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Is This the Best Version of Michael Wacha?

Wacha’s expression says it all.

MLB: St. Louis Cardinals at San Diego Padres Jake Roth-USA TODAY Sports

Writer’s Note: This column was written without detailed knowledge of Wacha’s May 29 start in Milwaukee.

In Michael Wacha’s four starts prior to Tuesday’s battle in Milwaukee, shying away from usage of his four-seam fastball has been the norm. 37 percent usage represents an 11 percent drop from Wacha’s first six starts. The righty has never had a stretch of games in the entirety of his regular season career where his fastball usage stayed below 45 percent in back-to-back starts. Wacha’s fastball usage was below 45 percent for four consecutive starts heading into Tuesday.

This is a different Michael Wacha.

Under a month ago, I broke down a pitcher with a tendency to use his curveball early in counts. Since Wacha’s May 1 start against the White Sox, where he previously maintained 35 percent 0-0 curveball usage, his get-me-over hook percentage has taken an 11 percent hit, no longer a noticeable discrepancy opposing hitters are able to zone in on.

We also had reason to believe Wacha’s changeup was an improved pitch, with context suggesting an increase in the offering’s usage. Instead of concentrating on solely upping the usage of his changeup, he’s had an inclination to use each of his three complimentary pitches more.

Data via BaseballSavant

So why is Wacha now developing an affinity for his non-fastball pitches? It could be because of how they’ve changed from the prior year.


Despite the drop in Wacha’s ground-ball rate, the result of this pitch in 2018 has been a noticeable trend towards grounders. While its velocity is slightly down, the pitch’s horizontal and vertical movement have both increased, likely a factor for the increase from a 3.9 to 7.5 groundball to fly ball rate. Supplanting his fastball usage with this cutter in his recent outings allows him to maintain usage of a harder offering instead of turning purely to his offspeed. His location of the pitch - inside to lefties; outer-third to right-handers - suggests an elevated confidence in the pitch as an early count offering as well. All good signs for a developed aspect of Wacha’s repertoire.


Wacha’s changeup has the most interesting velocity differential from the prior year, falling around 1.5 mph compared to 2017 (where his changeup was the hardest of his career). This has maintained his velocity differential when comparing the pitch to his fastball, which also took a slight hit in velocity this year. We understand a fastball-changeup velocity differential towards the lower end of the standard 7-10 mph window results in more groundballs, but Wacha’s changeup is more of a whiff pitch. Maybe this means the pitch isn’t achieving its full potential, but pitching is so pitcher specific, finding deviation from the norm like this is common. Wacha’s most effective offering leaves hitters with only a .167 slugging percentage against. It’s hard to argue against velocity alteration when his changeup has looked as good as any point in his career.


Pitchers often possess variations of their breaking balls depending on the count - soft early in counts, hard late - but Wacha’s curveball has always been a slower offering compared to a lot of the harder curveballs we’re seeing take over the league. His vertical drop on the pitch is up slightly from 2017, sitting inside the 80th percentile of the league, but the pitch only possesses a 21 percent whiff rate, well below its 30 percent mark from last year. This could be a matter of how Wacha is using the pitch, as mentioned earlier, creating a whiff rate that isn’t fully representative of the pitch’s potential. Regardless of that point, his willingness to alter the usage of the pitch this season bodes well for the fourth pitch in his repertoire outperforming expectations.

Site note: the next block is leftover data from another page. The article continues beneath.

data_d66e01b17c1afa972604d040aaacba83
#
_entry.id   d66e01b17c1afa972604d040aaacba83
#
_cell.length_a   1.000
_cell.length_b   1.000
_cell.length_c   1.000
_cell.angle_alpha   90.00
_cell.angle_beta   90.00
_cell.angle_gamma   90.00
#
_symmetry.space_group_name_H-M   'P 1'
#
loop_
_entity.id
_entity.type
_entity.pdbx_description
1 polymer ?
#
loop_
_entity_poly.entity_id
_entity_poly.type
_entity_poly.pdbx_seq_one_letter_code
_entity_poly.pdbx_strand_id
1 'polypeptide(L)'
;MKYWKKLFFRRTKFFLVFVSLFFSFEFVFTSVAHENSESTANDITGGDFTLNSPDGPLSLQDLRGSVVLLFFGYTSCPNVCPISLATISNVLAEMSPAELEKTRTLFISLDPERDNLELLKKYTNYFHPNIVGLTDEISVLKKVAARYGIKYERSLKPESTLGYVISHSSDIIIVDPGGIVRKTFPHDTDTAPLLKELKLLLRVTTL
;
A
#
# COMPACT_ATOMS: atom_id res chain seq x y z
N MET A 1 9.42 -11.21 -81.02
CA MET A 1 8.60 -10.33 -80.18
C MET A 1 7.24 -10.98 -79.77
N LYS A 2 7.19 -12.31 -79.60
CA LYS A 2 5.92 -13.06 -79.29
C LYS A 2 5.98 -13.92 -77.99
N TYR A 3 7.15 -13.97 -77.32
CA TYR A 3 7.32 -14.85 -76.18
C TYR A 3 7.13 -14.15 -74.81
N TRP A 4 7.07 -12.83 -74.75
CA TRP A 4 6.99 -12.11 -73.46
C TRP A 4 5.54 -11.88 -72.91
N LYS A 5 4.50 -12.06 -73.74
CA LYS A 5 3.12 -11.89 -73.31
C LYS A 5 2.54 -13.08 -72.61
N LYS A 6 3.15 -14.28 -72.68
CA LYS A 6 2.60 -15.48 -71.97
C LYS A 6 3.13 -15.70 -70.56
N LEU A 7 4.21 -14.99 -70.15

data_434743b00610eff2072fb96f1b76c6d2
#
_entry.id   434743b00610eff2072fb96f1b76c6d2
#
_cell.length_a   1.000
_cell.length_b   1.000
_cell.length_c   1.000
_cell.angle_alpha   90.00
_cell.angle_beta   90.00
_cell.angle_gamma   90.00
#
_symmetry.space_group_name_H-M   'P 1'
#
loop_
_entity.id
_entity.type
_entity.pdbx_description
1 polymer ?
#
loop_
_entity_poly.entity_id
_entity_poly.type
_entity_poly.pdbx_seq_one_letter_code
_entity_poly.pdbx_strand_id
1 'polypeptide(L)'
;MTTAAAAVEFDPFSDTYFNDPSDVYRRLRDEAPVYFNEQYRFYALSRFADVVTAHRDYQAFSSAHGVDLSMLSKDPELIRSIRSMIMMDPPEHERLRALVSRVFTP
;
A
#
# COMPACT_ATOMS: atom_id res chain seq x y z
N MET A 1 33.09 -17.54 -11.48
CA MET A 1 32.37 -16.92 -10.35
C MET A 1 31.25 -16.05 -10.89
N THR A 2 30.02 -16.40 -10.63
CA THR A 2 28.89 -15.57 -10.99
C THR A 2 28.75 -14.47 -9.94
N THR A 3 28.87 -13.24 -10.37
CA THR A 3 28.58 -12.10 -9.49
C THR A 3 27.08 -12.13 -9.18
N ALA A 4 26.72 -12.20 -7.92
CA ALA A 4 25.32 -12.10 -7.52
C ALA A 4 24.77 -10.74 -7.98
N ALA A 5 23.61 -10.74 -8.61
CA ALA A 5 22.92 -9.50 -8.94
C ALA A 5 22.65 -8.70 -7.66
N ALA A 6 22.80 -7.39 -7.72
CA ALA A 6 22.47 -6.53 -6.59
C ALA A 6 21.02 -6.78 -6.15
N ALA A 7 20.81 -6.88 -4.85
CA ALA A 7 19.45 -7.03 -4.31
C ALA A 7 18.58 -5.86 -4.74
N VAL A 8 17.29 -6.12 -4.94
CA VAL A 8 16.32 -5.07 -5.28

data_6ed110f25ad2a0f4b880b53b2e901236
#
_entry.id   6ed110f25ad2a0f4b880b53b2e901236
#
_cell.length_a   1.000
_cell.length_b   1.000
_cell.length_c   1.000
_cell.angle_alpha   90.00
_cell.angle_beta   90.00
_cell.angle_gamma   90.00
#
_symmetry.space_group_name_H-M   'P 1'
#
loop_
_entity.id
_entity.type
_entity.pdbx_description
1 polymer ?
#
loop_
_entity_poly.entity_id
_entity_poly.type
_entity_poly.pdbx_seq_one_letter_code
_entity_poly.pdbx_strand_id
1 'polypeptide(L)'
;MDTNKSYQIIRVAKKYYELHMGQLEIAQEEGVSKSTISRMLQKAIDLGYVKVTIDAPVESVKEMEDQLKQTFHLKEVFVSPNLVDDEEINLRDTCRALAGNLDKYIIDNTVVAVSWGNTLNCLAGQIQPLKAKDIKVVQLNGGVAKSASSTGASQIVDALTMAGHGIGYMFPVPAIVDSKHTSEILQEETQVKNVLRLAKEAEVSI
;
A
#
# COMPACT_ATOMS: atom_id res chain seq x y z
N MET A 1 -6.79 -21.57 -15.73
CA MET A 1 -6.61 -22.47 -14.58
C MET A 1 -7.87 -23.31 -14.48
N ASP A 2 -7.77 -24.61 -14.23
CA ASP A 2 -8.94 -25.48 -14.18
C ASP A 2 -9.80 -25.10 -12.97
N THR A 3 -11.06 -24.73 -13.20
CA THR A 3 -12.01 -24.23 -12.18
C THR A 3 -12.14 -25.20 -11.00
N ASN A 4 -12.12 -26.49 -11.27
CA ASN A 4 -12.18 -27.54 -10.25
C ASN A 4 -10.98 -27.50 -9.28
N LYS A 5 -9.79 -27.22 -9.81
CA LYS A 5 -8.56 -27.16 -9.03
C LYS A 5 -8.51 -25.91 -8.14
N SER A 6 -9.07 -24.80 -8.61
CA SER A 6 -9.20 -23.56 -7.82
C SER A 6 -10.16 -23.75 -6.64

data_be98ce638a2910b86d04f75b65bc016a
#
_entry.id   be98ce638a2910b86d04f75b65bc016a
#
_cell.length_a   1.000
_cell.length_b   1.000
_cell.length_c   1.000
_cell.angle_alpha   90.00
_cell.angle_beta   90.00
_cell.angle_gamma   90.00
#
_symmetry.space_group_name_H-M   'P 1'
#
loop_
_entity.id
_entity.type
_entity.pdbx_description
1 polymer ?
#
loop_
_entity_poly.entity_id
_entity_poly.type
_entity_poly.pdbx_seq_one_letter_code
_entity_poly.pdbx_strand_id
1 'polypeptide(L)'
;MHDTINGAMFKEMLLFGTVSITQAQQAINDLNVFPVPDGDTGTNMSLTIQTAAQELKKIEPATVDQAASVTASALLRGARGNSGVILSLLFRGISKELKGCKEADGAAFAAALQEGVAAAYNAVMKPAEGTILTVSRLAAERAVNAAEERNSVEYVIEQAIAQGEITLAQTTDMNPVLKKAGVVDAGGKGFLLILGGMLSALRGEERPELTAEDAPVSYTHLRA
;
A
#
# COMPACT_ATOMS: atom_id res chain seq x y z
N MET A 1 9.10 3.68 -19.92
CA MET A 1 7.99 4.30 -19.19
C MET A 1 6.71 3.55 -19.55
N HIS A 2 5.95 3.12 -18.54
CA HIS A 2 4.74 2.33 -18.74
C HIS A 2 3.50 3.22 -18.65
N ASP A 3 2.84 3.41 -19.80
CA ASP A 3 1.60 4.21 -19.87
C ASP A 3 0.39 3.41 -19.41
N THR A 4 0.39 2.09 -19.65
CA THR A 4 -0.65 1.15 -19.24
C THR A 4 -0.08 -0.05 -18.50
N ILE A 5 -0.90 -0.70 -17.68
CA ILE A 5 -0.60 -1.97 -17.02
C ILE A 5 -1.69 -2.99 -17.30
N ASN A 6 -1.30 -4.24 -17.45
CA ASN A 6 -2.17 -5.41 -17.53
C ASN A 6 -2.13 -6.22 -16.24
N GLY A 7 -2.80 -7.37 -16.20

On ERA alone, one could argue this Wacha resembles the same arm that tore through the National League during the 2013 postseason. Even breaking down how he is using and manipulating his pitches can bring you closer to buying into this version of Wacha.

But there are some things happening with Wacha that are relatively perplexing.

Photo via BrooksBaseball

Of all three batted balls - groundballs, fly balls, and line drives - the latter, on average, do the most damage, with a wOBA almost double that of fly balls. Preventing them is essential to possessing underlying stats that back up results and Wacha. His overall line drive rate is up over 10 percent this season, with his hard hit rate (per Fangraphs) rising by a similar amount. Squaring up Wacha hasn’t been hard in the early going, which begs the question: should Wacha be turning to his offspeed even more?

Given the effectiveness of his cutter, this may not be the best idea. Is it possible an alteration to more cutter usage at the expense of four-seam could lead to a drop in line drive rate, and an improvement of peripherals? Sure, but that’s where the suggestion’s positives might stop. Worry could emerge for Wacha’s general zone percentage and hitter’s willingness to offer at pitches if he’s sitting on the borders of the zone, as offspeed pitches often do.

While my answer is “no” when considering if this is the best version of Wacha, there are encouraging signs that make his start to 2018 worthy of praise and optimism, even if some regression might be around the corner. Wacha’s changeup looks fantastic and his cutter has become an integral pitch to keeping the ball on the ground. Even his adjustments within the first third of his 2018 campaign suggest a more mature pitcher with the ability to succeed in shouldering 150-plus innings for the third time in his career.

If this isn’t the best version of Wacha, it sure is an encouraging one.

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